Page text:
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Universal launches a new urban focused label geared towards commercial use

Universal Music Production Music has announced that it is launching an ‘urban music focused label’ called BLOCK in conjunction with hip-hop music management firm London Boy Entertainment.

According to the company, the London-based label will “draw on influences from the unique urban scenes of the UK and the US”, including, “sounds and overtones crafted especially to suit the needs of TV, film, radio and advertising producers.”

The company will work with artists and producers from LBE’s roster, including ADP, Alan Sampson, Levi Lennox and Tiago who between them have helped to craft the music of Rihanna, Alesha Dixon, Naughty Boy and Emeli Sandé.

The aim is to create a number of albums for commercial use, while drawing on hip hop and urban trends from the US and UK. Some of the categories included in the first releases will be “Attitude, “R’n’B” and “Urban Rhythms”, allowing TV execs and film editors to choose the “appropriate” sound for their commercial intent.

Kris Piling, UK senior producer at BLOCK, says that production music clients love using urban and hip hop for commercial purposes.

“Production music clients love authentic urban music,” says Piling. “It’s still quite an untouched landscape, so we’re thrilled to have BLOCK in our arsenal as it means we can offer content producers a quality of urban music that has only ever been available on the commercial side.”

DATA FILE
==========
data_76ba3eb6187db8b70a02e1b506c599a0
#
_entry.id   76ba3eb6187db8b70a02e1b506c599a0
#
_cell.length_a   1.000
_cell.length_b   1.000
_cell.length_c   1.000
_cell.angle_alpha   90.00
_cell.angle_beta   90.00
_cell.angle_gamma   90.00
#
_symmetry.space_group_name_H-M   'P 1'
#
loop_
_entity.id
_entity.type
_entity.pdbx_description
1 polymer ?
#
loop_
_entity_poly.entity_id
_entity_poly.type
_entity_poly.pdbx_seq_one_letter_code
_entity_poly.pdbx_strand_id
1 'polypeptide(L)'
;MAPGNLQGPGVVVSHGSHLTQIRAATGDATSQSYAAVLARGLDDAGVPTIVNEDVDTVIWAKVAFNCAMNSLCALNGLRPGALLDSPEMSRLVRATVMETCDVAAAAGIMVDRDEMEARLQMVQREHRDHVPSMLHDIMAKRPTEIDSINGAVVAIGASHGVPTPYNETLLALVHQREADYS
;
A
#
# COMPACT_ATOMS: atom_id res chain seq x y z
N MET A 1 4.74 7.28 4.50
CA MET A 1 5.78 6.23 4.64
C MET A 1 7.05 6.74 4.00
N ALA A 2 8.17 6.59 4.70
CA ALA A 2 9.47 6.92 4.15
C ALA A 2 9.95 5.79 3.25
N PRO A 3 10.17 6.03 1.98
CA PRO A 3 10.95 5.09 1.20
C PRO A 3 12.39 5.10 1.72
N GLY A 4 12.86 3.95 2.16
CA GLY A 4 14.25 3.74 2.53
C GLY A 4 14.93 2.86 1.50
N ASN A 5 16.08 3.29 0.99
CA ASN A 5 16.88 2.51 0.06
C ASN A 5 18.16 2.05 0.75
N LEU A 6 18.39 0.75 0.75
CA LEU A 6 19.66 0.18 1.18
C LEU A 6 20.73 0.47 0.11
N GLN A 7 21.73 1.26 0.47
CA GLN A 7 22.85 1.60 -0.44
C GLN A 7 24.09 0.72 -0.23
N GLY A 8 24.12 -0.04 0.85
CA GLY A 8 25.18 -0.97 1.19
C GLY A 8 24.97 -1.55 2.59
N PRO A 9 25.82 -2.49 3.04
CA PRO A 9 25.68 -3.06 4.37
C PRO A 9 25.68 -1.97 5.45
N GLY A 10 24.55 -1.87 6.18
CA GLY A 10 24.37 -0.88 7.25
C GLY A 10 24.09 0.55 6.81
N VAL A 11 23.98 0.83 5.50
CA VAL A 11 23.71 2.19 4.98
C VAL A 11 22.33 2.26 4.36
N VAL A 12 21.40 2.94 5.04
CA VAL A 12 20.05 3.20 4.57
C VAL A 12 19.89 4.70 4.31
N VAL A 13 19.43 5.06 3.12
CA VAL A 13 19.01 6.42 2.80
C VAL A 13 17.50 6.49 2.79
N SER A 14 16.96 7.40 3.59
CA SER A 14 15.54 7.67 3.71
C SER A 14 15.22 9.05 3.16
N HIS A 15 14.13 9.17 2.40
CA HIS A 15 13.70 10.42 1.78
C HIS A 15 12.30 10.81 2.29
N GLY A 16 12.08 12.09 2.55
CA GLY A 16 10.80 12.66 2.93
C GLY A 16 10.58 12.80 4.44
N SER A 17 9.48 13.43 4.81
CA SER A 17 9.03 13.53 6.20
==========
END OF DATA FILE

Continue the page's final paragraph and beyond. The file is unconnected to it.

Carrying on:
Using music for commercial placement, known better as the “synch” market or “synching”, is becoming a more and more prevalent within the music scene. Once reviled and seen as a sell-out, even indie and alternative artists are now using synching to make a living.

The managing director of London Boy Entertainment, Sef Naqui, says that, “The beauty of BLOCK is that we’re putting out music from the same pool of tracks that are being pitched to contemporary recording artists and labels across the world. UPPM works with us to select their favourites and then we act real quick to ensure they’re not signed up elsewhere first.

“We’ve got such a strong set of producers now that we’ve got enough material to cover all channels. We’re really excited about the UPPM partnership because it puts our incredible artists in front of content creators world-wide, giving them potentially great media exposure, and us an additional income stream. And for UPPM clients it means they could be using music from the next big urban artists before they’ve even broken.”

Is the burgeoning synch market a good or bad thing for the music industry and up-and-coming musicians alike? For now it looks like one of the only viable ways to get exposure and a decent pay check.